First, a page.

From the mixture of genes, synthetic or natural, to generate new beings, to the growth of biological tissues to produce semi-living organs and entitites: this is the purpose of the collective of SymbioticA, founded by Oron Catts and Ionat Zurr, the first research laboratory aimed at exploring biological technologies from an artistic and humanistic perspective, born and operating within the Department of Anatomy & Human Biology at the University of Western Australia, in Perth. Connected to SymbioticA – it is Catts in fact who established it in 1996 – is the project The Tissue Culture & Art (TC&A), the aim of which is oriented in a specific way to the analysis and use of biological tissues in an artistic sphere, without omitting the implications and applications in the medical-scientific field. Molecular biology, the neurosciences, and tissue technologies become areas of interest for the artists who make organic material a means of creative expression: ‘wet art’, so-called humid art, which places wetware side by side with software and hardware.

Neurons of fish grow assembled on silicon chips in the project Fish & Chips, whereas stem cells of bone marrow taken from a pig form the shaped tissue on three models of bat wings that are developed in vitro in the work Pig Wings, curious interpretation of the traditional iconography of the winged body. In Disembodied Cuisine, cells of muscle tissue of living frogs, extracted through biopsies, are cultivated in order that they become edible ‘steaks’, ironically responding to mass breeding and to the relative ‘gastronomic slaughters’. In all of these cases, there is an appropriate structure, the bioreactor, that allows tissues, cells or neurons extracted from animals to proliferate in the three dimensions in the absence of gravity, and to guarantee, reproducing by emulation the conditions of the body and of the environment of origin, to maintain in life autonomously the organs that produce themselves, demonstrating that they can grow according to predetermined forms and function outside the body. Independent organs that Catts and other genetic artists, with a view to improving the quality of human life, propose to consider as prototypes capable of being transplanted into the human body as substitutes for damaged or badly functioning organs.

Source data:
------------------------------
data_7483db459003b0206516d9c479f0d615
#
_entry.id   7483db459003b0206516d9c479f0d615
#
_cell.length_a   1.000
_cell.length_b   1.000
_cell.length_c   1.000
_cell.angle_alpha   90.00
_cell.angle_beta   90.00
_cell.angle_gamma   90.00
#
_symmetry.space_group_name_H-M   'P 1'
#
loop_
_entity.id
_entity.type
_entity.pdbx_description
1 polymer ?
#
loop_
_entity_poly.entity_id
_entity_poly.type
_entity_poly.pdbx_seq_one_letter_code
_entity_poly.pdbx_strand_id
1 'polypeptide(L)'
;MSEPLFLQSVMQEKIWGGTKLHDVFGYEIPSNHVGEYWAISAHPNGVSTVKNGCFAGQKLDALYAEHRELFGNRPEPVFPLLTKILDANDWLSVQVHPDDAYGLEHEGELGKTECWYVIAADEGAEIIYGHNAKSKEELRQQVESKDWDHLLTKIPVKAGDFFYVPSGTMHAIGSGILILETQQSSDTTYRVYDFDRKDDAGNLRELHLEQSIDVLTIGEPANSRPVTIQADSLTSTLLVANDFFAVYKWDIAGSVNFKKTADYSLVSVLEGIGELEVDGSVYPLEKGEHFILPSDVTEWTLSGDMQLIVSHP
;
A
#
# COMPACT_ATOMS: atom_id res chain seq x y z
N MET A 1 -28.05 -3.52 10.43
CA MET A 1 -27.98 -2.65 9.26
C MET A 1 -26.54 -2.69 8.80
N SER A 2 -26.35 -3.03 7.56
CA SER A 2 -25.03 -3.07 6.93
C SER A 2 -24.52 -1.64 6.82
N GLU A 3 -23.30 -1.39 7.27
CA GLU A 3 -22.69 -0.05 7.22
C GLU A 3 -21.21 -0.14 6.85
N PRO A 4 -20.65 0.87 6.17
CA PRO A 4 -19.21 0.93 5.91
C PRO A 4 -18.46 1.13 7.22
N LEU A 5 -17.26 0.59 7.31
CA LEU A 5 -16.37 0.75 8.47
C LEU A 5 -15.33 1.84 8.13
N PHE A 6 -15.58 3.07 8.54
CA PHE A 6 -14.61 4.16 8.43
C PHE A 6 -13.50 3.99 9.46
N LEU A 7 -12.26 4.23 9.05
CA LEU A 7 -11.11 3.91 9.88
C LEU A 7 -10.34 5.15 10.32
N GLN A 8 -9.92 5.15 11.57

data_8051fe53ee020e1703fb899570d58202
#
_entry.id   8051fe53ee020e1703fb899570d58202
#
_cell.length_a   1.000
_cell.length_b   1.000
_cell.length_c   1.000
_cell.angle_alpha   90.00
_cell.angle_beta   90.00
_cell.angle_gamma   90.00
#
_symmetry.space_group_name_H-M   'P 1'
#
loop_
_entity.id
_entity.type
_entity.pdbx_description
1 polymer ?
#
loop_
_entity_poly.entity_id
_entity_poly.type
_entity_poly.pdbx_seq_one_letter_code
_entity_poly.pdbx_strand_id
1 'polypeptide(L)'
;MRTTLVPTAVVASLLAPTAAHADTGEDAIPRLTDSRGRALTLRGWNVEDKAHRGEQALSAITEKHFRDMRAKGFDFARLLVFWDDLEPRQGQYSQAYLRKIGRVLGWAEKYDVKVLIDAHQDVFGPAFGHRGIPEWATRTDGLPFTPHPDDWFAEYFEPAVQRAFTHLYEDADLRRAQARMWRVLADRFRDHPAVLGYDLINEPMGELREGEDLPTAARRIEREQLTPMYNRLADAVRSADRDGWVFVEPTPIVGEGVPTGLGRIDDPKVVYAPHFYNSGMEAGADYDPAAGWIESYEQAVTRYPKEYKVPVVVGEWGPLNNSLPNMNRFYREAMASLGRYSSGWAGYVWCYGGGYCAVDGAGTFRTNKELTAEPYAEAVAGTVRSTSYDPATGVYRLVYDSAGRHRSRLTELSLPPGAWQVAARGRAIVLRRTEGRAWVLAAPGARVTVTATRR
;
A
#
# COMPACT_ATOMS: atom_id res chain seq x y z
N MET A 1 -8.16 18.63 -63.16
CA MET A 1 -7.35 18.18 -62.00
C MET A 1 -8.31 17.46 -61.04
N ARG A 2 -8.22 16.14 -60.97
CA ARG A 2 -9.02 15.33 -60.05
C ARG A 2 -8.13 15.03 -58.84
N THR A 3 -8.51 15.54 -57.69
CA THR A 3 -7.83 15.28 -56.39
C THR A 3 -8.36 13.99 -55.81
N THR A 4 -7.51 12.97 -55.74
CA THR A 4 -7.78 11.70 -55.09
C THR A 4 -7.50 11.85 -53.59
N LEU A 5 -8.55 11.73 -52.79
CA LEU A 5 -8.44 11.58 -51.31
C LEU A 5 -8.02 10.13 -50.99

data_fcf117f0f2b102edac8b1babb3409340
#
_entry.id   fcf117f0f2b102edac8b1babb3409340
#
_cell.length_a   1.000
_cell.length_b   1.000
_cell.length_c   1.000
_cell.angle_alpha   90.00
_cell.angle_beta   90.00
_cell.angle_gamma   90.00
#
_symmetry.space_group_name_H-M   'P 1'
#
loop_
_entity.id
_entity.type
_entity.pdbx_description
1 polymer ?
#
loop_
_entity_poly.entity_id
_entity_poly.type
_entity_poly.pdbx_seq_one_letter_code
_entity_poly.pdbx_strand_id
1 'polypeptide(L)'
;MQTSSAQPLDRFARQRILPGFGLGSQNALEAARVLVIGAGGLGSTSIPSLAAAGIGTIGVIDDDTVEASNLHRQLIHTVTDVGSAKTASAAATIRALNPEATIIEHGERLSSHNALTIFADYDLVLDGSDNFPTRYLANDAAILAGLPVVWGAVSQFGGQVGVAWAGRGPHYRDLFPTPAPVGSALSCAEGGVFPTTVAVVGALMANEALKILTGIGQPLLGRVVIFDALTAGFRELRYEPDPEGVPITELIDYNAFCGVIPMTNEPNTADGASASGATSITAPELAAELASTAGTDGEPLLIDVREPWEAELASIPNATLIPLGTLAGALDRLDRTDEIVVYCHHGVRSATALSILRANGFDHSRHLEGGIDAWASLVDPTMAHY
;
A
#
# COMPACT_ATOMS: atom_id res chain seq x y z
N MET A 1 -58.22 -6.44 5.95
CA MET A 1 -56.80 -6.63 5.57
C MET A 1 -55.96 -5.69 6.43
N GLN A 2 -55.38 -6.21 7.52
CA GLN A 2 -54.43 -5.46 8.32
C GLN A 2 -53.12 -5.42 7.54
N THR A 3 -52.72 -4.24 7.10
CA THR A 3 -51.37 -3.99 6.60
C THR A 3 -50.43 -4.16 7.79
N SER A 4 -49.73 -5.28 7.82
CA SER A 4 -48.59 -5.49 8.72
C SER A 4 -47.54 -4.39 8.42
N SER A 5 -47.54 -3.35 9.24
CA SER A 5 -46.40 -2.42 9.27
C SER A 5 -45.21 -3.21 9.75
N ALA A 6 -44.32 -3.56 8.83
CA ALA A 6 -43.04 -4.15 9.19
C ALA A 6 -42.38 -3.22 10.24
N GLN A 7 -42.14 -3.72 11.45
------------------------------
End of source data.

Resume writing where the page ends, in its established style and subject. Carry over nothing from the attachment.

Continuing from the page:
A further step in this direction has been taken by TC&A in collaboration with Stelarc, in the work Semi-Living Extra Ear 1/4 Scale, presented at the exhibition “Art of the Biotech Era” of Adelaide. Stelarc, Australian artist noted for the use in his performances of technological tools, employed also in the medical field, for the purpose of amplifying the physiological functions of the body considered by him as a “structure to control and to modify… object of replanning,” for example, enhancing the body with a third active robotic arm. Stelarc has found in the group of researchers of TC&A the ideal partner for the realization of his project Extra Ear, conceived in 1997. Starting from a minimal portion of cartilage and of bone marrow taken from the body of Stelarc, the living three-dimensional replica of his left ear was reproduced with an imprint in reduced scale, and cultivated within the bioreactor. The intention of the artist is to later have the organ surgically implanted under a strip of skin of the arm, so that it becomes a permanent extension of the body which can feed through it. One creates in this way an evolution of the physical human not carried out via the substitution of a part, like a repairing prosthesis, but on the contrary by means of the growth of an extremity that, although deprived of the auditory function, can acquire, with adaptation over time, a new value, and confer to the arm and to the body as a whole a new physiognomy. Catts, Zurr and Stelarc have demonstrated that the metamorphosis of the human body is henceforth feasible on the part of man himself. The goal still to be reached, as Melentie Pandilovski points out, is, however, the acceptance and the awareness of such an outcome, since it corrodes the identity of the human race that in the body as is recognizes itself: “Many would object to the enhancing of the human form, finding the notion repulsive. On the contrary, nobody seems to object to the expansion of human consciousness. What is it then that makes us so much in love with the human form as it is? Where does this attachment originate? In order to understand the driving current between the centre of consciousness and the world of forms that represent human reality, we need to explore ideas of our own identity – for example, the identification of our humanity with the form of the human body. The identification with this form, or ‘with any form in particular’, is an obstacle to the emancipation of consciousness, for our experience with the phenomenal world is conditioned by our own limitations. Through this identification, we experience the conflict between the need for the freeing of consciousness and the limitations of consciousness as such.”